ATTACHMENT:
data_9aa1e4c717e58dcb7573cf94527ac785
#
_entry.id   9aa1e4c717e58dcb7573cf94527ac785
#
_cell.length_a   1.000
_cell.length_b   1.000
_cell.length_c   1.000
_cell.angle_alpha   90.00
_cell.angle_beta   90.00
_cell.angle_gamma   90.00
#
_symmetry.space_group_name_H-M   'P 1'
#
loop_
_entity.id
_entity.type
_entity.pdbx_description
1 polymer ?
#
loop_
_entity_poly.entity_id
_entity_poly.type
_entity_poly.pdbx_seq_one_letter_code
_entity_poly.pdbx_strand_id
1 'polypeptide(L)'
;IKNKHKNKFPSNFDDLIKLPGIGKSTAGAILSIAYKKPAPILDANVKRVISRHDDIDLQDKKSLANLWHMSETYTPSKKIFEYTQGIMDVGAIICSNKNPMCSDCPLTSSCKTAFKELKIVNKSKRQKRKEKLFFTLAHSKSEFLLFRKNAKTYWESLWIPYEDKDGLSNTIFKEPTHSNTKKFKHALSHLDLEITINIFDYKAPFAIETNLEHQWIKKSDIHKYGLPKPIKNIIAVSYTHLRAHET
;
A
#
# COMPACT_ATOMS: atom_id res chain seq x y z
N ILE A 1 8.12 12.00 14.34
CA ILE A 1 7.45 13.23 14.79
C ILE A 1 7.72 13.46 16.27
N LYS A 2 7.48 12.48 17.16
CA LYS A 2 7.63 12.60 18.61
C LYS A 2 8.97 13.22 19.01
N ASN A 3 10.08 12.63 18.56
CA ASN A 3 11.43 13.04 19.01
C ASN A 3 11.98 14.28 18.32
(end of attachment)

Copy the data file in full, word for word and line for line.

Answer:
data_9aa1e4c717e58dcb7573cf94527ac785
#
_entry.id   9aa1e4c717e58dcb7573cf94527ac785
#
_cell.length_a   1.000
_cell.length_b   1.000
_cell.length_c   1.000
_cell.angle_alpha   90.00
_cell.angle_beta   90.00
_cell.angle_gamma   90.00
#
_symmetry.space_group_name_H-M   'P 1'
#
loop_
_entity.id
_entity.type
_entity.pdbx_description
1 polymer ?
#
loop_
_entity_poly.entity_id
_entity_poly.type
_entity_poly.pdbx_seq_one_letter_code
_entity_poly.pdbx_strand_id
1 'polypeptide(L)'
;IKNKHKNKFPSNFDDLIKLPGIGKSTAGAILSIAYKKPAPILDANVKRVISRHDDIDLQDKKSLANLWHMSETYTPSKKIFEYTQGIMDVGAIICSNKNPMCSDCPLTSSCKTAFKELKIVNKSKRQKRKEKLFFTLAHSKSEFLLFRKNAKTYWESLWIPYEDKDGLSNTIFKEPTHSNTKKFKHALSHLDLEITINIFDYKAPFAIETNLEHQWIKKSDIHKYGLPKPIKNIIAVSYTHLRAHET
;
A
#
# COMPACT_ATOMS: atom_id res chain seq x y z
N ILE A 1 8.12 12.00 14.34
CA ILE A 1 7.45 13.23 14.79
C ILE A 1 7.72 13.46 16.27
N LYS A 2 7.48 12.48 17.16
CA LYS A 2 7.63 12.60 18.61
C LYS A 2 8.97 13.22 19.01
N ASN A 3 10.08 12.63 18.56
CA ASN A 3 11.43 13.04 19.01
C ASN A 3 11.98 14.28 18.32